Design and Optimization of a Miniature Autonomous Drilling Rig - Contribution to the Drillbotics Competition 2018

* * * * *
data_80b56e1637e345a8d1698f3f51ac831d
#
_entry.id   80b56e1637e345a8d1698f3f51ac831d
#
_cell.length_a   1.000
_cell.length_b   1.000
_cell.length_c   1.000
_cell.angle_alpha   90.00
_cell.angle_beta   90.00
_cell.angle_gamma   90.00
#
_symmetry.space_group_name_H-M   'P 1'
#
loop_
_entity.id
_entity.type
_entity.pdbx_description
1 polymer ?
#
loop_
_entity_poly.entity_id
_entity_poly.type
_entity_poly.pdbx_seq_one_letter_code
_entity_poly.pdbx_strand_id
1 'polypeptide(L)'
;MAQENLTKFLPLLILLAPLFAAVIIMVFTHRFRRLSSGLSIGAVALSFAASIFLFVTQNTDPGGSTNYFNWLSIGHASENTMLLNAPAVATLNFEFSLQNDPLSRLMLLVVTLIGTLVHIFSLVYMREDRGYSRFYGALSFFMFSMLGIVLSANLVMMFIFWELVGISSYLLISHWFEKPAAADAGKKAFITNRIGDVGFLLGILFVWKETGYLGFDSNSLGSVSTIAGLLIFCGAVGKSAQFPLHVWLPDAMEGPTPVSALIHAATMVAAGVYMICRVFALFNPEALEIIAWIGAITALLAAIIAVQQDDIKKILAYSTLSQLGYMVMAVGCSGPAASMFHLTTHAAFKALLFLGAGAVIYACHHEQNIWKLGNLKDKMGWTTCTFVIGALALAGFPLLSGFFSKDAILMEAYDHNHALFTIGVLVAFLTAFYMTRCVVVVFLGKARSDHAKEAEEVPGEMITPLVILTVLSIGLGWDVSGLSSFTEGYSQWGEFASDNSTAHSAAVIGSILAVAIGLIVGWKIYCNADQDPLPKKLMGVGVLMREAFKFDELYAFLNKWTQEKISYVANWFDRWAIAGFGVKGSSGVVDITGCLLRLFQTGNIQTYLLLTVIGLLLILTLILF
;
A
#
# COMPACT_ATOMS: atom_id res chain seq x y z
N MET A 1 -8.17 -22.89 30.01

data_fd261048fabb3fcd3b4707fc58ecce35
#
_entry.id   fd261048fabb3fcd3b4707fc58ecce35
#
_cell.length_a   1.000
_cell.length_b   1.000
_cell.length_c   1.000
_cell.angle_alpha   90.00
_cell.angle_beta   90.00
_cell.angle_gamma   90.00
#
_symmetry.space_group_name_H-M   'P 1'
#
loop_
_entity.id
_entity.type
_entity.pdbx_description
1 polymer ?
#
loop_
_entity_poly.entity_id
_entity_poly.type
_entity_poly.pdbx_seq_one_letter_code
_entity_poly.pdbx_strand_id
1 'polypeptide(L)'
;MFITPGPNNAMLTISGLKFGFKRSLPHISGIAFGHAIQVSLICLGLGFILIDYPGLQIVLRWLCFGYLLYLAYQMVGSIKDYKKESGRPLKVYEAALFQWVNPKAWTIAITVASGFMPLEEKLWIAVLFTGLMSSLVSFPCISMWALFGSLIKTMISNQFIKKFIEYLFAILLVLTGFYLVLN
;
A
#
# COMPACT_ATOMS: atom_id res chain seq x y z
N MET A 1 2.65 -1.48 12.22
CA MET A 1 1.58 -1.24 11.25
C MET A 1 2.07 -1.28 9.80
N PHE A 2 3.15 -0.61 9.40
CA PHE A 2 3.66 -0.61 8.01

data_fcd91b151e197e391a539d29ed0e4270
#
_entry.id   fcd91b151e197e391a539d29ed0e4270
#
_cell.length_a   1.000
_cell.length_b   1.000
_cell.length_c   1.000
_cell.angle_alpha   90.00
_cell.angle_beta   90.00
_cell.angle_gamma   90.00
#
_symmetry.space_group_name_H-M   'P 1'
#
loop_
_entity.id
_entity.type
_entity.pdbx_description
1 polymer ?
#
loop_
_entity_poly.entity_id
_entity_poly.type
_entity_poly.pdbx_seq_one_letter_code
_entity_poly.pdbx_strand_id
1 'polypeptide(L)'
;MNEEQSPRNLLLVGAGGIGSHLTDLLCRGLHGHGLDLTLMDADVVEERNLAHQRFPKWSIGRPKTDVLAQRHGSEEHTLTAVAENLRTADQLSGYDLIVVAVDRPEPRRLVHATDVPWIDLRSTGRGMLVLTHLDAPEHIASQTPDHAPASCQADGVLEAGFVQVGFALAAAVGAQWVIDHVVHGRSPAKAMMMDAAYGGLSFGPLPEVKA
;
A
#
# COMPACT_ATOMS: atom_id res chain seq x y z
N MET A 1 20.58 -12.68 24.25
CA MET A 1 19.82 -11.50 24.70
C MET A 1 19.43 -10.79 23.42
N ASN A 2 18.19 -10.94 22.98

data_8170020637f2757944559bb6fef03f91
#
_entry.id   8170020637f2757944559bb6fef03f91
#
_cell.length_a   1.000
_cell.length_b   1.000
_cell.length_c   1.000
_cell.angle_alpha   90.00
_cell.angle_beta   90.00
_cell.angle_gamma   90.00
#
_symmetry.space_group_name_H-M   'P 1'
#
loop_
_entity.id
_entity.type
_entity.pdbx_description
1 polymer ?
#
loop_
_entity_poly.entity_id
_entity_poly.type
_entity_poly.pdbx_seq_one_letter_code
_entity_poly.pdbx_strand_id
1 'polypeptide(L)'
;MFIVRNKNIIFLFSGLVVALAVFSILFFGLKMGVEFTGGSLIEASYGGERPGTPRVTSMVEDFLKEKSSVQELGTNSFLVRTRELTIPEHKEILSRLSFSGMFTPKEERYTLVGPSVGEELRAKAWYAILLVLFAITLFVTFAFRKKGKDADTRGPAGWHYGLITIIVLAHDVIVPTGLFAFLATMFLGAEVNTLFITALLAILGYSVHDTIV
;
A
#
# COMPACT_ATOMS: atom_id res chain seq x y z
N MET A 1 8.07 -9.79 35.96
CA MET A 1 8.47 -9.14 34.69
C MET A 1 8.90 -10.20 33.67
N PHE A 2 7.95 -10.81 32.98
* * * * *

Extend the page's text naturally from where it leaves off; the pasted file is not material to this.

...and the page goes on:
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Drillbotics is an international drilling competition hosted by DSATS for the fourth consecutive year, arranged to accelerate advancement in drilling automation. NTNU was one of nine universities that based on a design report got accepted to the 2018 finals. This report will portray NTNU's Phase II contribution to the competition, including design calculations, technical considerations and key findings, as well as describing the competition day. A report was made for Phase I of the competition which serves as a foundation to the work done in this release. The changes introduced in Phase I are implemented on the rig and described here, in addition to several new ideas. The miniature rig has been improved through four different design focuses: safety, performance & reliability, simplicity and digitalization. By adding an acrylic plexiglass to surround the drill pipe and pump shaft, drilling HSE has been improved. A semi-closed system was implemented on the rig's circulation system, removing water from the rig floor, and separating it further from the electronics. Through designing a non-aggressive bit, the miniature rig was able to drill with increased weight at lower torque, shielding the drill pipe from twist-off while increasing ROP. Stiffness of the rig was improved by the addition of structural support to the rig framework as well as a cylindrical load cell. Together with a new ball screw, this resulted in reduced drilling vibrations while improving control responsiveness. A low-wear bearing was implemented to reduce damage on the drill pipe, while a universal coupling was added below the top drive to absorb vibrations stemming from misalignment. The rig design has been simplified. With a newly designed downhole sensor card solution, four components were removed from the stabilizer in the BHA while maintaining hydraulic integrity. An automatic balancing unit sub has been proposed and tested, however proved to be under-dimensioned and failed during testing. A shorter stabilizer design was incorporated, reducing BHA weight and the pipe's tendency to twist-off, by reducing the difference in torsional inertia between drill pipe and BHA. A framework for digitalization has been established. This includes fit-for-purpose software in a transition from MATLAB SimuLink to NI LabVIEW, and data lake-access of automatic well reporting. An improved GUI design was implemented, improving QoL for the driller. Additional sensors are added, including downhole accelerometer and gyroscope, and a topside ultra-sonic intelligent sensor unit, for formation boundary analysis. The control system may now run two different scripts: a competition script designated to performance in the Drillbotics competition, and a full autonomous script. The autonomous script can detect and estimating drilled formation from a selection of different rock and optimize drilling accordingly. The Drillbotics 2018 competition day was held on June 4th. The NTNU rig was successfully able to drill through the entirety of the competition rock, with total drilling time of 195 seconds. The competition rock included a variety of formations of different hardness, and a detrimental 45 degrees inclination. The rig proved its ability by drilling without any dysfunctions, showcasing smooth layer transition through integrator reset and ability to handle over-torqueing. Utilizing a best-fit compromise PID tuning allowed the rig to handle both soft sandstone as well as a hard section of flatstone.